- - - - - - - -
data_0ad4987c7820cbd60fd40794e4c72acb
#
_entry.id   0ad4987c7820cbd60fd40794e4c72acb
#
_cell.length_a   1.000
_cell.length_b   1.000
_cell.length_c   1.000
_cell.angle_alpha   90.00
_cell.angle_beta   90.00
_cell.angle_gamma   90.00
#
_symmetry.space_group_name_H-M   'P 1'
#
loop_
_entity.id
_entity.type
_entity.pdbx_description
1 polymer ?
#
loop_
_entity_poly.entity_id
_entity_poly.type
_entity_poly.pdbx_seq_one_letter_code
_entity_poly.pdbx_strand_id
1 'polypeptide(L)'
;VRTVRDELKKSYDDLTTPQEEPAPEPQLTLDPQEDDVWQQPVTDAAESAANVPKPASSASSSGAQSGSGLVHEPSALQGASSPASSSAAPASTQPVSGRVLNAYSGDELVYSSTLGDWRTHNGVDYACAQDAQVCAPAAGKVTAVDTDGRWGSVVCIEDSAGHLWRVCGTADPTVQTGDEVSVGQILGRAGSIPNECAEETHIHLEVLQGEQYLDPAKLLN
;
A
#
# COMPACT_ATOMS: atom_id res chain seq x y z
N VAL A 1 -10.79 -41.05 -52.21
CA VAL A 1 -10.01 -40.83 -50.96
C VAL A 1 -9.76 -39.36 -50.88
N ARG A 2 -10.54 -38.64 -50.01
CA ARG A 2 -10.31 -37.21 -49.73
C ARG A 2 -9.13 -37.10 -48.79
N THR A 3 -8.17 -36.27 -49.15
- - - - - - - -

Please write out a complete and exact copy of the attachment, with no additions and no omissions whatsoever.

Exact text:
data_0ad4987c7820cbd60fd40794e4c72acb
#
_entry.id   0ad4987c7820cbd60fd40794e4c72acb
#
_cell.length_a   1.000
_cell.length_b   1.000
_cell.length_c   1.000
_cell.angle_alpha   90.00
_cell.angle_beta   90.00
_cell.angle_gamma   90.00
#
_symmetry.space_group_name_H-M   'P 1'
#
loop_
_entity.id
_entity.type
_entity.pdbx_description
1 polymer ?
#
loop_
_entity_poly.entity_id
_entity_poly.type
_entity_poly.pdbx_seq_one_letter_code
_entity_poly.pdbx_strand_id
1 'polypeptide(L)'
;VRTVRDELKKSYDDLTTPQEEPAPEPQLTLDPQEDDVWQQPVTDAAESAANVPKPASSASSSGAQSGSGLVHEPSALQGASSPASSSAAPASTQPVSGRVLNAYSGDELVYSSTLGDWRTHNGVDYACAQDAQVCAPAAGKVTAVDTDGRWGSVVCIEDSAGHLWRVCGTADPTVQTGDEVSVGQILGRAGSIPNECAEETHIHLEVLQGEQYLDPAKLLN
;
A
#
# COMPACT_ATOMS: atom_id res chain seq x y z
N VAL A 1 -10.79 -41.05 -52.21
CA VAL A 1 -10.01 -40.83 -50.96
C VAL A 1 -9.76 -39.36 -50.88
N ARG A 2 -10.54 -38.64 -50.01
CA ARG A 2 -10.31 -37.21 -49.73
C ARG A 2 -9.13 -37.10 -48.79
N THR A 3 -8.17 -36.27 -49.15